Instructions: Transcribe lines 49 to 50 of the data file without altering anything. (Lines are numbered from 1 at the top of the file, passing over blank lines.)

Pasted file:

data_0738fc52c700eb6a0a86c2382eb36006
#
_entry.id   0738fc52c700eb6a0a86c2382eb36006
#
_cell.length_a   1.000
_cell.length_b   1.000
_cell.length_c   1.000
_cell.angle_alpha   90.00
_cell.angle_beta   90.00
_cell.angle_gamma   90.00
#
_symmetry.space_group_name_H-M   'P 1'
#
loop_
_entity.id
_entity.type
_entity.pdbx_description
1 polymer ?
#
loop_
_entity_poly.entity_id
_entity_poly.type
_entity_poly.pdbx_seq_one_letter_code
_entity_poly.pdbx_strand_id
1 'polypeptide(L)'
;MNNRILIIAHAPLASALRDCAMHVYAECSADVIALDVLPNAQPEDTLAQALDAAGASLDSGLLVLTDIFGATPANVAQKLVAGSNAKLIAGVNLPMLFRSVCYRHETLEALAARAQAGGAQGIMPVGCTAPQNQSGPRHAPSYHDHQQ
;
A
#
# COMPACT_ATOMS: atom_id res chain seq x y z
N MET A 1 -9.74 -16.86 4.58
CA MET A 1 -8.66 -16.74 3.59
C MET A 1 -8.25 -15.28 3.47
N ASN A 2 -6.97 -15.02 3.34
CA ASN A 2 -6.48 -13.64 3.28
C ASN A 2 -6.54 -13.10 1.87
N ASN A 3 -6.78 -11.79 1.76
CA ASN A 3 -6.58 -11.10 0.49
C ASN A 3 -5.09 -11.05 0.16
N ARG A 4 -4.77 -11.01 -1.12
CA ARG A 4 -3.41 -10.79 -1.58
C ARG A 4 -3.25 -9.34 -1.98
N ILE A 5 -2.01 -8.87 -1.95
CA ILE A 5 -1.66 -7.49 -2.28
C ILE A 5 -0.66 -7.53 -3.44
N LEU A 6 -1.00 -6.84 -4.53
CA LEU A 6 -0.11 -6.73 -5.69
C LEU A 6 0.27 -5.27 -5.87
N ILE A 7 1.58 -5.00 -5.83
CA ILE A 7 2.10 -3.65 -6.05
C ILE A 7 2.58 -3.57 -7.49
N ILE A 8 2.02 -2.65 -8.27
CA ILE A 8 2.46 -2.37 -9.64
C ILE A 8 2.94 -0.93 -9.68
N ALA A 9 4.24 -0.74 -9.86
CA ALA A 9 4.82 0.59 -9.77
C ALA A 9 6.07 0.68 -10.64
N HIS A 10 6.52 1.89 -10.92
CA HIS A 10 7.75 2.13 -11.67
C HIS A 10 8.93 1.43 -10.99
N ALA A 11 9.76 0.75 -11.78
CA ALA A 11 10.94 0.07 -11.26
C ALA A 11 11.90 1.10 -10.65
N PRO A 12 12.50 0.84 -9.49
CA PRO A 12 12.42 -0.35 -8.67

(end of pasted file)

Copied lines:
N ILE A 7 1.58 -5.00 -5.83
CA ILE A 7 2.10 -3.65 -6.05